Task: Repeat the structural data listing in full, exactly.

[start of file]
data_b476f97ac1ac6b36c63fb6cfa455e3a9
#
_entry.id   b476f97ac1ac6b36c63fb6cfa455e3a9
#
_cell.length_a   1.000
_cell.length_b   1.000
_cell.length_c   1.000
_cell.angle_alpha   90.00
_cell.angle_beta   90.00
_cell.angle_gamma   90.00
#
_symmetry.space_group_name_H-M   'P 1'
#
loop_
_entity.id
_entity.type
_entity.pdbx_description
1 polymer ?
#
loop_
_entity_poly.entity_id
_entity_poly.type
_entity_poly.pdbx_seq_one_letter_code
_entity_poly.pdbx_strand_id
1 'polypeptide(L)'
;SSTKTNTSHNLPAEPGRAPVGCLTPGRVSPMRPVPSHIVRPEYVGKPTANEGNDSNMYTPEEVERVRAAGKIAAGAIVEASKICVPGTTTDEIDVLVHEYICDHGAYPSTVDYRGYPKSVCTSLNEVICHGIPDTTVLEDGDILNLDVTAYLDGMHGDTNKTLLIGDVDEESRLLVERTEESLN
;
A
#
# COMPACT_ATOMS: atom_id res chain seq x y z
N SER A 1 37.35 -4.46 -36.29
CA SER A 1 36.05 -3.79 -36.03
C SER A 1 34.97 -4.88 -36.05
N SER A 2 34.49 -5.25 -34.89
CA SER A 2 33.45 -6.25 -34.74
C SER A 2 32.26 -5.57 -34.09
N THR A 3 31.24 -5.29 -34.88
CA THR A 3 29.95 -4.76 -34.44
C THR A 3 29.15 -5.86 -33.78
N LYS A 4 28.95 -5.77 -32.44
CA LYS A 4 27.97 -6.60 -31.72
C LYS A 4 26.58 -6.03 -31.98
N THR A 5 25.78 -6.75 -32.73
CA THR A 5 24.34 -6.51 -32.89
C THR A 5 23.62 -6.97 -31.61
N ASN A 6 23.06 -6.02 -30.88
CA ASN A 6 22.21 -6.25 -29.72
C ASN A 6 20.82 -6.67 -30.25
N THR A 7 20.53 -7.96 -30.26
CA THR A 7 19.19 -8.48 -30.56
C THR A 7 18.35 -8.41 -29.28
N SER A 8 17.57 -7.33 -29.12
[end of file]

data_b476f97ac1ac6b36c63fb6cfa455e3a9
#
_entry.id   b476f97ac1ac6b36c63fb6cfa455e3a9
#
_cell.length_a   1.000
_cell.length_b   1.000
_cell.length_c   1.000
_cell.angle_alpha   90.00
_cell.angle_beta   90.00
_cell.angle_gamma   90.00
#
_symmetry.space_group_name_H-M   'P 1'
#
loop_
_entity.id
_entity.type
_entity.pdbx_description
1 polymer ?
#
loop_
_entity_poly.entity_id
_entity_poly.type
_entity_poly.pdbx_seq_one_letter_code
_entity_poly.pdbx_strand_id
1 'polypeptide(L)'
;SSTKTNTSHNLPAEPGRAPVGCLTPGRVSPMRPVPSHIVRPEYVGKPTANEGNDSNMYTPEEVERVRAAGKIAAGAIVEASKICVPGTTTDEIDVLVHEYICDHGAYPSTVDYRGYPKSVCTSLNEVICHGIPDTTVLEDGDILNLDVTAYLDGMHGDTNKTLLIGDVDEESRLLVERTEESLN
;
A
#
# COMPACT_ATOMS: atom_id res chain seq x y z
N SER A 1 37.35 -4.46 -36.29
CA SER A 1 36.05 -3.79 -36.03
C SER A 1 34.97 -4.88 -36.05
N SER A 2 34.49 -5.25 -34.89
CA SER A 2 33.45 -6.25 -34.74
C SER A 2 32.26 -5.57 -34.09
N THR A 3 31.24 -5.29 -34.88
CA THR A 3 29.95 -4.76 -34.44
C THR A 3 29.15 -5.86 -33.78
N LYS A 4 28.95 -5.77 -32.44
CA LYS A 4 27.97 -6.60 -31.72
C LYS A 4 26.58 -6.03 -31.98
N THR A 5 25.78 -6.75 -32.73
CA THR A 5 24.34 -6.51 -32.89
C THR A 5 23.62 -6.97 -31.61
N ASN A 6 23.06 -6.02 -30.88
CA ASN A 6 22.21 -6.25 -29.72
C ASN A 6 20.82 -6.67 -30.25
N THR A 7 20.53 -7.96 -30.26
CA THR A 7 19.19 -8.48 -30.56
C THR A 7 18.35 -8.41 -29.28
N SER A 8 17.57 -7.33 -29.12